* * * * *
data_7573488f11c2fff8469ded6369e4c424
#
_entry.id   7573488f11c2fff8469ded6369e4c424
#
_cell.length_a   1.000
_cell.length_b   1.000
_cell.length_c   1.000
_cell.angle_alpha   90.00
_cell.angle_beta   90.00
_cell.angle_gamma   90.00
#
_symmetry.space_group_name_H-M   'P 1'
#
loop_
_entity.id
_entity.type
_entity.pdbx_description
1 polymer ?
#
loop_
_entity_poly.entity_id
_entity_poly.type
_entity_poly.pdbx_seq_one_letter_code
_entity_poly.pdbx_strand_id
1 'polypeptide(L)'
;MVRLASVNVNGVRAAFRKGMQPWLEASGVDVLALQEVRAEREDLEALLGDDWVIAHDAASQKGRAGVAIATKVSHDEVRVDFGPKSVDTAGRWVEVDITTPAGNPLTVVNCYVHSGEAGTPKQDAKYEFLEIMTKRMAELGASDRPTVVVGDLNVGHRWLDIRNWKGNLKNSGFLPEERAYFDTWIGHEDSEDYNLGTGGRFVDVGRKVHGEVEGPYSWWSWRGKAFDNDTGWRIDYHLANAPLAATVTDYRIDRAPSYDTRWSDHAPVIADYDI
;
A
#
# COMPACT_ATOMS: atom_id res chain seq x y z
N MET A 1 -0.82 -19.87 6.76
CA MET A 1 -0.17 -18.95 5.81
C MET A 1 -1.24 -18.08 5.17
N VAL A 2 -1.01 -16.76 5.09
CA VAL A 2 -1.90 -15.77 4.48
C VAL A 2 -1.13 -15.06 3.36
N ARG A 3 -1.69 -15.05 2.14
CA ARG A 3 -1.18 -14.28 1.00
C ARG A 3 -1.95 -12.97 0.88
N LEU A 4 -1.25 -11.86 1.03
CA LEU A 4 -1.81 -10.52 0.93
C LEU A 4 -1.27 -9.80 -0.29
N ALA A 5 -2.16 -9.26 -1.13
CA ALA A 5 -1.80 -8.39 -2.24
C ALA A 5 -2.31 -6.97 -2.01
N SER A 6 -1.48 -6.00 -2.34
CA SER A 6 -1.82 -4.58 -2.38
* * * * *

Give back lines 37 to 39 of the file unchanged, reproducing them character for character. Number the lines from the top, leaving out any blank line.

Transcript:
N ARG A 3 -1.69 -15.05 2.14
CA ARG A 3 -1.18 -14.28 1.00
C ARG A 3 -1.95 -12.97 0.88